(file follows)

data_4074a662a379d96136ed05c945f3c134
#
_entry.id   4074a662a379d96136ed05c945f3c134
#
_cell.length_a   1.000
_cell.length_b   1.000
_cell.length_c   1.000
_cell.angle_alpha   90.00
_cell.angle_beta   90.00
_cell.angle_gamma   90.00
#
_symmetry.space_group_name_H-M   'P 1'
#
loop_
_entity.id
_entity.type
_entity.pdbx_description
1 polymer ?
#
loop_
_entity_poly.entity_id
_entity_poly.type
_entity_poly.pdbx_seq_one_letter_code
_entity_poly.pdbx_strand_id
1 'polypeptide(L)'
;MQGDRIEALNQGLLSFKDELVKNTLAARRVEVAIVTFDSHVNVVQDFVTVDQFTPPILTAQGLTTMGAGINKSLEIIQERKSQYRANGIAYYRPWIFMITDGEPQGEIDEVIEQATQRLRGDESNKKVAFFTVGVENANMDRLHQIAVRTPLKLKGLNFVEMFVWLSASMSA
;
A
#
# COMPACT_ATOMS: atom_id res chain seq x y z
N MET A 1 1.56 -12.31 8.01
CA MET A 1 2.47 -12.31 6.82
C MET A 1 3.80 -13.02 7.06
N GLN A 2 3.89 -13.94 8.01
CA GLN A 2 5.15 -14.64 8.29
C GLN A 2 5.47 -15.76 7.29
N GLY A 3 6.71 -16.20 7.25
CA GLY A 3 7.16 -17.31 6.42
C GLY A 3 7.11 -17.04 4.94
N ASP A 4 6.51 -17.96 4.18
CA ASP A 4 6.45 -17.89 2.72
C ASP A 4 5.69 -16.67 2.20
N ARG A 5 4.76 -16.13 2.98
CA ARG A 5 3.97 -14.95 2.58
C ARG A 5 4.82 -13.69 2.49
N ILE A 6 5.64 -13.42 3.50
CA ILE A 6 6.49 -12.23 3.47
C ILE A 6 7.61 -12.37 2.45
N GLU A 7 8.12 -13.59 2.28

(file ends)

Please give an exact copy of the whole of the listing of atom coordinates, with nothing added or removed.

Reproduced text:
data_4074a662a379d96136ed05c945f3c134
#
_entry.id   4074a662a379d96136ed05c945f3c134
#
_cell.length_a   1.000
_cell.length_b   1.000
_cell.length_c   1.000
_cell.angle_alpha   90.00
_cell.angle_beta   90.00
_cell.angle_gamma   90.00
#
_symmetry.space_group_name_H-M   'P 1'
#
loop_
_entity.id
_entity.type
_entity.pdbx_description
1 polymer ?
#
loop_
_entity_poly.entity_id
_entity_poly.type
_entity_poly.pdbx_seq_one_letter_code
_entity_poly.pdbx_strand_id
1 'polypeptide(L)'
;MQGDRIEALNQGLLSFKDELVKNTLAARRVEVAIVTFDSHVNVVQDFVTVDQFTPPILTAQGLTTMGAGINKSLEIIQERKSQYRANGIAYYRPWIFMITDGEPQGEIDEVIEQATQRLRGDESNKKVAFFTVGVENANMDRLHQIAVRTPLKLKGLNFVEMFVWLSASMSA
;
A
#
# COMPACT_ATOMS: atom_id res chain seq x y z
N MET A 1 1.56 -12.31 8.01
CA MET A 1 2.47 -12.31 6.82
C MET A 1 3.80 -13.02 7.06
N GLN A 2 3.89 -13.94 8.01
CA GLN A 2 5.15 -14.64 8.29
C GLN A 2 5.47 -15.76 7.29
N GLY A 3 6.71 -16.20 7.25
CA GLY A 3 7.16 -17.31 6.42
C GLY A 3 7.11 -17.04 4.94
N ASP A 4 6.51 -17.96 4.18
CA ASP A 4 6.45 -17.89 2.72
C ASP A 4 5.69 -16.67 2.20
N ARG A 5 4.76 -16.13 2.98
CA ARG A 5 3.97 -14.95 2.58
C ARG A 5 4.82 -13.69 2.49
N ILE A 6 5.64 -13.42 3.50
CA ILE A 6 6.49 -12.23 3.47
C ILE A 6 7.61 -12.37 2.45
N GLU A 7 8.12 -13.59 2.28